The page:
Getting a firsthand look at Amazon’s latest Fire TV search, powered by AI

AI-powered, Amazon, Fire TV, Search

Searching for streaming content can be a daunting task in today’s age of countless options. With so many platforms and genres, finding something that satisfies the whole family can seem impossible. That’s why Amazon’s new AI-powered voice search function for Fire TVs piqued my interest. The promise of making searching easier and smarter sounded like the solution to my streaming woes. I’ve had the opportunity to try out this feature, and while it shows promise, it falls short of being consistently reliable and useful.

The concept is simple – you can use natural language to ask Alexa to find something to watch. Whether you have a specific show in mind or unsure of what you’re in the mood for, simply tap the Alexa button on the Fire TV remote and ask questions like, “What’s that show about money laundering set in the mountains?” or “Show me British crime dramas with female leads.” Alexa should then assist you in finding relevant content. Essentially, it’s like flipping through channels, but with Alexa doing the flipping for you.

This functionality is made possible by Amazon’s new large language model (LLM) specifically designed to identify and recommend movies and TV shows using natural language inputs. It is being gradually introduced to eligible Fire TV devices running Fire OS 6 or higher. The model is trained on data from services like IMDb, allowing it to find content based on factors such as genre, plot points, actors, and quotes. During a demonstration by Joshua Park, senior product manager of Fire TV, various queries were presented, and Alexa successfully provided accurate answers. For example, asking, “Show me the movie where Tom Hanks is a pilot and has to land on the Hudson” yielded the film “Sully.”

While the search function is impressive, it falls short in delivering substantial value. As a user, I expect more than just a reminder of a show or movie I can easily find using my phone. My hope is that this AI-powered service will utilize its extensive dataset to sort through the vast number of options and recommend high-quality content. I want it to be akin to the knowledgeable video store clerk from my youth who could suggest hidden gems. Unfortunately, the current search feature does not meet these expectations.

One of the main limitations of Alexa’s AI-powered search is its inability to engage in in-depth, conversational dialogue beyond a couple of queries. While future updates aim to address this shortfall, at present, it can struggle to offer comprehensive responses when presented with broader prompts. The search function’s capability to provide helpful context by indicating which streaming apps can stream a particular show and whether it’s free is commendable. However, the ultimate goal is a more intelligent search service that recommends quality content, not just jog my memory.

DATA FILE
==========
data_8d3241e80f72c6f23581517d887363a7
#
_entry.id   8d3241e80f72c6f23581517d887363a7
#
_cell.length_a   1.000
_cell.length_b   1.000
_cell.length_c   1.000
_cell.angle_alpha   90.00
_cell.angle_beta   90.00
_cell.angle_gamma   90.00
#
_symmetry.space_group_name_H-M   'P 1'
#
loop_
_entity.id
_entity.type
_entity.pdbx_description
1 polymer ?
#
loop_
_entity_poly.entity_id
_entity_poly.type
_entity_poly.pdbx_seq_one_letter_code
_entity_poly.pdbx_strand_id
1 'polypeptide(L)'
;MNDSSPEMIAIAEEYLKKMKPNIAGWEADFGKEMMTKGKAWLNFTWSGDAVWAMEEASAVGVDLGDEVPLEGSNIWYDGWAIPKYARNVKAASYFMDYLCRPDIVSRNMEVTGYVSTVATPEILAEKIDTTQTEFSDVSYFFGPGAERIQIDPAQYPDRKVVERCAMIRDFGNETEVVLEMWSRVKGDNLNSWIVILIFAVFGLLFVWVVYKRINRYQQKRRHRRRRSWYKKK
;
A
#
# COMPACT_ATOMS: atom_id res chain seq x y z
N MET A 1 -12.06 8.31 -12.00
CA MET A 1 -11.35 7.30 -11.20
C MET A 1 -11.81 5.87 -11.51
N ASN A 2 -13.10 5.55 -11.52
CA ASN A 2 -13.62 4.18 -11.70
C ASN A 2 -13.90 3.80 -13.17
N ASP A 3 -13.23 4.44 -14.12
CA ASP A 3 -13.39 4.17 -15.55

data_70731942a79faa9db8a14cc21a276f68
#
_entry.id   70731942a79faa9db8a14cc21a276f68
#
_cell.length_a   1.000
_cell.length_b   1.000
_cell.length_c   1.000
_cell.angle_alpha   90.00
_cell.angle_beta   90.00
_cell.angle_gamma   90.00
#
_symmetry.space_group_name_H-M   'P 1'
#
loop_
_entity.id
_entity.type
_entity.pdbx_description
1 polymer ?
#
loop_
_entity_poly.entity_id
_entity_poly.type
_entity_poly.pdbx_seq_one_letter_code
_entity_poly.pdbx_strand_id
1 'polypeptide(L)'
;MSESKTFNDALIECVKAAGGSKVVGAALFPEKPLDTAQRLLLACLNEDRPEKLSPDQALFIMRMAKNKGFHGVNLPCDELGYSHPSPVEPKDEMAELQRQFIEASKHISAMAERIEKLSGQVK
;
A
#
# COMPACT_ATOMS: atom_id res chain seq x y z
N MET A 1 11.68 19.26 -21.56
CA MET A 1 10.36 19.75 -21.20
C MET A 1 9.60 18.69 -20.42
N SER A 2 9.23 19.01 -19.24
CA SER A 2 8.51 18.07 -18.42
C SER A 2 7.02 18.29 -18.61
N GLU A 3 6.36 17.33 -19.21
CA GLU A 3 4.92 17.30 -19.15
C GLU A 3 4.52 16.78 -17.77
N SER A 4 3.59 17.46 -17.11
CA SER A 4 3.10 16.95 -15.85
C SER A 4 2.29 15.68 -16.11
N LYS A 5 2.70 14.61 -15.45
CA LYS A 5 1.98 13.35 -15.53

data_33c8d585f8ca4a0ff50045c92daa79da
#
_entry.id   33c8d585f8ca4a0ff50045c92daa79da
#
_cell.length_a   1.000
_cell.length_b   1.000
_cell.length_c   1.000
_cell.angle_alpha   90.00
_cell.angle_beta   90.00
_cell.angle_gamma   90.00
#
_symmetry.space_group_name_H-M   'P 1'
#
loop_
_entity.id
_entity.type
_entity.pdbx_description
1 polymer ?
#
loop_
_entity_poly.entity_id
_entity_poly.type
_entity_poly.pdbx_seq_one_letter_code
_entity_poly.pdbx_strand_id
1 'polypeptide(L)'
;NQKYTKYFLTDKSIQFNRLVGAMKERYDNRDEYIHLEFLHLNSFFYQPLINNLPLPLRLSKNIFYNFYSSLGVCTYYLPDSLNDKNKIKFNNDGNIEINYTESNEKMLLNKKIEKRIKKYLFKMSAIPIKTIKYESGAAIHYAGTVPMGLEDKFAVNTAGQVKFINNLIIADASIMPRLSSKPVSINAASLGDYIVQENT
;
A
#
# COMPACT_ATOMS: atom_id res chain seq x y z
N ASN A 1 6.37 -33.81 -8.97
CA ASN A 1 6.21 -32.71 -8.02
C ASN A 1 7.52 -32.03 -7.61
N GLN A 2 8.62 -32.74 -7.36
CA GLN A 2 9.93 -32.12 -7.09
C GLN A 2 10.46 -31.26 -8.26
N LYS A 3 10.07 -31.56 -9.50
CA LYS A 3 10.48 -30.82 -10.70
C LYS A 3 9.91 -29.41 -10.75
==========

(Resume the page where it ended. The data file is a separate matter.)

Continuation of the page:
During my test run, I requested Alexa to “Show me some dark comedies with violence,” expecting relevant and up-to-date suggestions. Unfortunately, the results were underwhelming, featuring only movies that were over two decades old, alongside an unexpected inclusion of a Barbie movie. A more specific query, “Show me TV series with more than six episodes that are highly rated,” yielded just two anime shows, one with a high rating and the other with a mediocre one. Even for an avid anime fan, this recommendation missed the mark.

Disappointed with the initial results, I decided to switch to a more general request, asking Alexa to “Show me something good to watch.” To my surprise, the suggestions were rather bizarre, including classic British detective show Miss Marple, followed by questionable options like The Curious Female and Super Vixens, which appeared to be ’70s soft-core porn films with low ratings. It’s evident that Amazon’s search capabilities are still in their early stages.

Amazon claims that the search function is designed to be personalized to each user’s preferences, but this feature was not apparent during my demonstration at Amazon’s HQ. However, after receiving the new update on my Fire Stick, I repeated the “something good to watch” query and was relieved to find more appropriate suggestions such as Dune: Part Two, Shōgun, and Sugar. This improvement indicates that Amazon is actively working to refine its search functionality.

In conclusion, Amazon’s AI-powered voice search has the potential to revolutionize the way we navigate streaming content. By allowing users to utilize natural language, it aims to simplify the process of finding movies and TV shows. While the current implementation falls short of delivering consistently reliable and insightful recommendations, it’s important to note that it is still early days for this feature. As Amazon continues to refine and expand its search capabilities, we can anticipate a more intelligent and efficient search service that truly alleviates the burden of content discovery. Until then, users can continue to rely on existing methods, such as recommendations from friends and personal research, to find their next streaming gem.

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